A civil sense

Monday, 26 December 2005 - 11:02pm IST
Concerns about the risk of the nuclear military programme being capped are justifiable and we must ensure that this doesn't take place, says Jasjit Singh.

A simple reading of the Indo-US joint statement of July 18, 2005, especially in the context of the June 28 agreement following a series of policy pronouncements from both sides, clearly indicates a firm commitment by the two to bring about a paradigm shift in the nature of the relationship between the US and India. However, its implementation is not simple since it requires changes in national laws, policies, and international re-adjustments to prevailing procedures, like those of the Nuclear Suppliers’ Group (NSG). The scope of the July 18 joint statement is vast, and most issues would take time to reach maturity, though for understandable reasons the nuclear energy segment has garnered the most attention in both countries.

For three decades, the nuclear factor meshed into Cold War mind-sets, has been the roadblock in the way of moving towards any meaningful cooperation between the world’s most powerful democracy and its largest one. The July agreement aims to bypass this through nuances which accept the reality of India’s nuclear military programme without recognising it in terms of the nuclear Non-proliferation Treaty (NPT).

The last few years have witnessed a sea change in nuclear energy rising to the forefront of national needs across the world and in the US. This is due to environmental concerns, the looming decline of oil availability in the coming decades, nuclear energy’s enhanced economic advantage, etc. At the same time, the world has witnessed phenomenal nuclear proliferation emanating from the Pakistan-China nexus. Hence, the need to get India on board global non-proliferation efforts has only increased.

That is why the nuclear energy deal assumes significance for the future. Any foul up in this area could jeopardise overall progress. But at this stage it can be stated with a degree of confidence that the Indo-US strategic partnership is well set to progress along the lines of the joint statement of last July. The reason for this is that the United States is seeking comprehensive cooperation for its own long and short term interests. And New Delhi would no doubt move forward based on calculations of its own interests. The key here is the recognition of shared national interests as the basis of future relationship.

There is no doubt that changes in the US legislation would be negotiated hard within that country. People who have spent a lifetime opposing Indian nuclear policies and still harbour dreams to rope it into the NPT as a non-nuclear weapon state, should be expected to bring forth every tool in their inventory of arguments. A presidency battered by the Iraq imbroglio and falling popularity may find itself handicapped to effectively press for changes in laws to enable implementation of the agreement. But here comes the critical recognition that broader American corporate interests would be affected by the future of the agreement.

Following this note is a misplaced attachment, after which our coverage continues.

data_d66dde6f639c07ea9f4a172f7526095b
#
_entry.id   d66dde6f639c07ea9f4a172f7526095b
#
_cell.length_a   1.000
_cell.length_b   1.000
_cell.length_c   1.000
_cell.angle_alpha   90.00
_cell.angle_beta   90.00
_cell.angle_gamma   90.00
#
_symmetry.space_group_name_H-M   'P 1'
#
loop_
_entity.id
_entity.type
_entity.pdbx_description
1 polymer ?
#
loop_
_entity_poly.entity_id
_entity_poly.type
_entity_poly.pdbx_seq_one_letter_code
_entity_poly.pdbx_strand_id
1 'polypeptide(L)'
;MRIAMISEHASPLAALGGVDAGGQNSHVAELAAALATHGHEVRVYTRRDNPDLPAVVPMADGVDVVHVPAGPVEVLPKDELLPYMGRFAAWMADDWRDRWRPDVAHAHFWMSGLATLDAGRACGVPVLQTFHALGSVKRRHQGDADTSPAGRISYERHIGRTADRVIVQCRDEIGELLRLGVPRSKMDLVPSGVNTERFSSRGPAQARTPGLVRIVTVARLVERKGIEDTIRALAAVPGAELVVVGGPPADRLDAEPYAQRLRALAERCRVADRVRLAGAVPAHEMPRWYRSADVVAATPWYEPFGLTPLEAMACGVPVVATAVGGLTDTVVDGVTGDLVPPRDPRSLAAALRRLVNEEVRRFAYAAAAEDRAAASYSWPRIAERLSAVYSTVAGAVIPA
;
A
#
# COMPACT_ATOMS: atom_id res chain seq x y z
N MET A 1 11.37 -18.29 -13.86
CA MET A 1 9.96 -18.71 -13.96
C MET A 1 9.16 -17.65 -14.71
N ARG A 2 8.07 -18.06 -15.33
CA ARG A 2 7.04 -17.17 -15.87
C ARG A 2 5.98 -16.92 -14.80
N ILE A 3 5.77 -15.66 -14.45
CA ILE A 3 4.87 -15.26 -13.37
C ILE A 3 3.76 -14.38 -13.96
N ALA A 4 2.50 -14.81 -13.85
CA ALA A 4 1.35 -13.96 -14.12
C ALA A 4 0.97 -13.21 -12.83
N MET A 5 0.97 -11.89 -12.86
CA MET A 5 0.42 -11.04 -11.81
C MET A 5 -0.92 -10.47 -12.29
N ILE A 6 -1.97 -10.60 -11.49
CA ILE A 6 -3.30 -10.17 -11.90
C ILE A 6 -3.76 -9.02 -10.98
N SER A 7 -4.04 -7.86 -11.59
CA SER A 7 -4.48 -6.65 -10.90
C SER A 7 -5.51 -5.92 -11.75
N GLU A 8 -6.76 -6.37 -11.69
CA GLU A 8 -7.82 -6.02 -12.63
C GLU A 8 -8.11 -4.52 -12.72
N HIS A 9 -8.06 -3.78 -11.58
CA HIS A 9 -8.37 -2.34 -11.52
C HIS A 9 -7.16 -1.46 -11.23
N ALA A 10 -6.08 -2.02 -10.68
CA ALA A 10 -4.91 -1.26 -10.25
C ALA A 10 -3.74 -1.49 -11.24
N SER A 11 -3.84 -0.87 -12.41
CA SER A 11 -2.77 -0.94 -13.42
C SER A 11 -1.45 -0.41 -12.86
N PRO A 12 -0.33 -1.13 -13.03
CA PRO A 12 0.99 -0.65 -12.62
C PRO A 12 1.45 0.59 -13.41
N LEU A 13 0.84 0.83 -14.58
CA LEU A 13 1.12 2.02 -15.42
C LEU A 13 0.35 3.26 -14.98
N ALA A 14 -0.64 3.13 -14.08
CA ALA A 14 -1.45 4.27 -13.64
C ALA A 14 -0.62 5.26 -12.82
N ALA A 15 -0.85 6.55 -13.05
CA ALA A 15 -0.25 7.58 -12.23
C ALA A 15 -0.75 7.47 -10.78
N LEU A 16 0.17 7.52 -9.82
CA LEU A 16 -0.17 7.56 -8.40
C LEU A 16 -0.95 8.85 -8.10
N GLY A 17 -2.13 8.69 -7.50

It is, therefore, not surprising that US corporate heavyweights doing business in India, under the aegis of the US-India Business Council, have hired one of the leading lobbying firms to help push through the US-India civilian nuclear agreement in the US Congress. The Council, which has nearly 100 Fortune 500 companies among its members that do business in India, recently stated, it “strongly feels that the fate of the Strategic Partnership between the United States and India, as embodied in the Joint Statement signed by President Bush and Prime Minister Singh on July 18, 2005, is key to the overall US-India relationship and thereby our respective business interests.”

The US Chamber of Commerce, comprising three million American companies, “has agreed to host the Coalition for Partnership with India—serving as the convenor and umbrella organisation to help coordinate the efforts of like-minded parties who strongly support a positive outcome of this legislation.” The world’s leading defence and aerospace manufacturers are looking to expand their businesses in India and naturally support the deal since the changes in US laws and policies would be needed for them to remain active players.

One can argue that many reservations on the Indian side could become a barrier to the actual implementation of the deal. Concerns about the risk of the nuclear military programme being capped are justifiable and we must do everything to ensure that this does not take place. But it would also be naïve to believe that a policy of safeguarding our strategic autonomy over decades and the price paid by the nation for it are likely to be now given away by our negotiators. There is a tendency in both countries to load the agreement with favourite conditionalities. This would have to be kept in check if the agreement is to move forward sufficiently to make it a recognisable event for President Bush’s February visit.

The wirter is director, Centre for Air Power Studies

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